I recently read with great interest an e-mail from BusinessWire describing a major change in the way Google ranks pages vis-a-vis press releases. You can read their blog on the subject here:
You see, up til now, you could write as flimsy a press release as you liked, then send it to a major press release service (PRNewswire, BusinessWire, PRWeb, etc.) for “distribution.” Yep, for a couple hundred bucks, you could sit back and watch as web-only “news outlets” propagated your key-word laden
advertisement press release all over the web. Did it get picked up by any real media outlets? Did any reporters ever call you? Did anybody, anywhere, actually READ it? It mattered not, because as the link-backs grew, your search-marketing got a hefty boost.
Now, it appears those days are over. Basically, Google will now start treating online press releases as paid placements. And let’s face it, that’s what they were. In this new world wide web order, the art of a well-written press release was lost, only to be replaced by chunks of jargony keywords strung together with little regard for the sense they made or didn’t make. Likewise, there was little regard for grammar, capitalization, spelling, etc., because Google doesn’t care about such things, so why should we?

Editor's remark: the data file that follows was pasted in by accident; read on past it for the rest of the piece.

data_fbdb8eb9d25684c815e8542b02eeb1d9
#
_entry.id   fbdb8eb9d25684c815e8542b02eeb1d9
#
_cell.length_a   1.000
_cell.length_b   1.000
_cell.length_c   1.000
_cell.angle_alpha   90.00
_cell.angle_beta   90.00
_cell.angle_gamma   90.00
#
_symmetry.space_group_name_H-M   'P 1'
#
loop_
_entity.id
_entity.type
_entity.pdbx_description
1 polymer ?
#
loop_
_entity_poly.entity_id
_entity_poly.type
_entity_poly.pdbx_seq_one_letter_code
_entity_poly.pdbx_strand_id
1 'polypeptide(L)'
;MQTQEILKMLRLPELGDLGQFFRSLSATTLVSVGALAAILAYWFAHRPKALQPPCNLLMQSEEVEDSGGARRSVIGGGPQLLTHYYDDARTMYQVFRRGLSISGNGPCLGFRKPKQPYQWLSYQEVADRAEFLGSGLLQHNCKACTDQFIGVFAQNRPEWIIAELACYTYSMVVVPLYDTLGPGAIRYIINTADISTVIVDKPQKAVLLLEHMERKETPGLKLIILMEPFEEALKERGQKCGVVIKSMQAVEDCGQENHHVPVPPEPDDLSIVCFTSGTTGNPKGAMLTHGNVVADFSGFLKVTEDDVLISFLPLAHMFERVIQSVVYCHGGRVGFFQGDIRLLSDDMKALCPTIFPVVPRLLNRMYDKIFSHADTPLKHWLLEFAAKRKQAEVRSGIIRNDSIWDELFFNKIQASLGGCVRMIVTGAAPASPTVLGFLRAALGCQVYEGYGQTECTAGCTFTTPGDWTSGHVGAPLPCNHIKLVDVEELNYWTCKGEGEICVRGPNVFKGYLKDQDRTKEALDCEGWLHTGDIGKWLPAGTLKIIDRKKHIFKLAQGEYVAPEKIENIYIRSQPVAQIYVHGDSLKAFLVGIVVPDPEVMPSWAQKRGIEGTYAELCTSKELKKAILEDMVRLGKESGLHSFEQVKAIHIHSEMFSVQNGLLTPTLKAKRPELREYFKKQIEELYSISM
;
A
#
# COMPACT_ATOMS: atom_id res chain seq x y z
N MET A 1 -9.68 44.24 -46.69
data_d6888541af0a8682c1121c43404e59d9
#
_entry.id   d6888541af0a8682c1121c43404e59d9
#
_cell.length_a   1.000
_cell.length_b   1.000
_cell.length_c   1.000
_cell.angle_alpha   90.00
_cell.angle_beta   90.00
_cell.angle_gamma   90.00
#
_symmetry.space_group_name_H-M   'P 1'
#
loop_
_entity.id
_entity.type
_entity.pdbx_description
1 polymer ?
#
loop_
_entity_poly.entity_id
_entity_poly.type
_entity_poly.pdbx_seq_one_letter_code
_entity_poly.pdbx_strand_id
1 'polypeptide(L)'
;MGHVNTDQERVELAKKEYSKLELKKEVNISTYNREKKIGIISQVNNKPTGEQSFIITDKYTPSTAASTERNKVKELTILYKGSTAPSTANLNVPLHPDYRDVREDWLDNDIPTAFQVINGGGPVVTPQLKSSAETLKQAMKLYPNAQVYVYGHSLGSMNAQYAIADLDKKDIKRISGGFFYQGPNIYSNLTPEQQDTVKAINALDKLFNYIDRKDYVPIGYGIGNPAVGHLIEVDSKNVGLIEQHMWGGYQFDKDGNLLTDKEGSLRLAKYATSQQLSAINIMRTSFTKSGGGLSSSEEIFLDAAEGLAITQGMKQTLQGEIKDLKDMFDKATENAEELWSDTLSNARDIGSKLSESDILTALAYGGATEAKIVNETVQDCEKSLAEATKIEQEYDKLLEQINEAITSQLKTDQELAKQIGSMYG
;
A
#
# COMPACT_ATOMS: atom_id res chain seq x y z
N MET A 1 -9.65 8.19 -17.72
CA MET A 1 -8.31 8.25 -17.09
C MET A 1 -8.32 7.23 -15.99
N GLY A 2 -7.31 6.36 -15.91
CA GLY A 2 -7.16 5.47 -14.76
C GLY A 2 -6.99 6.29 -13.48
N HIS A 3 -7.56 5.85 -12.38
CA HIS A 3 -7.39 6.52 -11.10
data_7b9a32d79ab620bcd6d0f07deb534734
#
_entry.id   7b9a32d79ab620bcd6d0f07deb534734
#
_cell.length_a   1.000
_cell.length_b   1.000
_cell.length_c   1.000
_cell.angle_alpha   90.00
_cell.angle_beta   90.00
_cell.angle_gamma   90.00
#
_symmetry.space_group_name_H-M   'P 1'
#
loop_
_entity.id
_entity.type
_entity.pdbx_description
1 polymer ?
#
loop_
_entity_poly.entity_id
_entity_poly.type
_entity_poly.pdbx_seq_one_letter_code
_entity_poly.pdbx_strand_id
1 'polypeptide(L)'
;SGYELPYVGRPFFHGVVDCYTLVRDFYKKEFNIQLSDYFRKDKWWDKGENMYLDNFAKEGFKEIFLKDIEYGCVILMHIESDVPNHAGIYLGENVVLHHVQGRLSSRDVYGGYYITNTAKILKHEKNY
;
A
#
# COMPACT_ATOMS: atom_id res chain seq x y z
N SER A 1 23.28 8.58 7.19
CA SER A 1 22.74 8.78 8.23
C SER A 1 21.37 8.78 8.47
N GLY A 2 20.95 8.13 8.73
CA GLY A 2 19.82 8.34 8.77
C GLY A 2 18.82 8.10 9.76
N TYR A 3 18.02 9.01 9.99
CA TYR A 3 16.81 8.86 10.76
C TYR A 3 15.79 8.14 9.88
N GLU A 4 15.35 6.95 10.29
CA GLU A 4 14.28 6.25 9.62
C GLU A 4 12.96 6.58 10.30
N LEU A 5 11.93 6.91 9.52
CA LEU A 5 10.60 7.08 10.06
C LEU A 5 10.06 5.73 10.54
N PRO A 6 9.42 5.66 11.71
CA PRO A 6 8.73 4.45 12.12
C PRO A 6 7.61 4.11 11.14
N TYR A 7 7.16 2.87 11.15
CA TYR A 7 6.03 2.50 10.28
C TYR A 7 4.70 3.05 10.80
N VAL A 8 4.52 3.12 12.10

Once was a time when a professional publicity agent — one who simultaneously understood the client, their industry vertical, and the appropriate media — would craft a quality mini-story carefully designed to entice reporters and potential customers alike to learn more about your company, product, or service. But with the Internet came SEO, then SEO became king, and the press release became a prettified doorway page.
Worse, earned media — the original raison d’etre of the press release — became so unimportant that PR agencies were let go, in-house PR staffers were cut, and in extreme cases some marketing functions were moved to the IT department. [shudder]
I asked my buddy Ryan Roskilly of Tidal Media for some perspective from the SEO side of things.
DSC. Google is putting a stop to “unnatural link building” that online distributed press releases would typically provide. As an SEO professional, what do you make of this?
RR: Since the beginning of Google, inbound links have been a very large part of their algorithm to determine rank. Over the years, Google has been pretty good about lowering the worthiness of inbound links from certain press release websites. So yes, those links from press releases don’t count as much as they once did.
DSC: Google is using a nofollow tag for these “press releases.” How does that work?
RR: The nofollow attribute is used in the HTML code of a hyperlink to tell search engine not to crawl that link. In effect, it gives no influence over the target’s ranking within the search engine index.
DSC: Google is actively looking for “link schemes?” Presumably GOOG will penalize sites that use them?
RR: Google has been looking for these for some years now. If they believe they have found a link scheme, they will certainly delist or devalue the rank of the websites accordingly.
As you can see, this news is a real game changer. But the way I see it, as a PR guy who remembers life before Google, it merely hits the reset button on the game.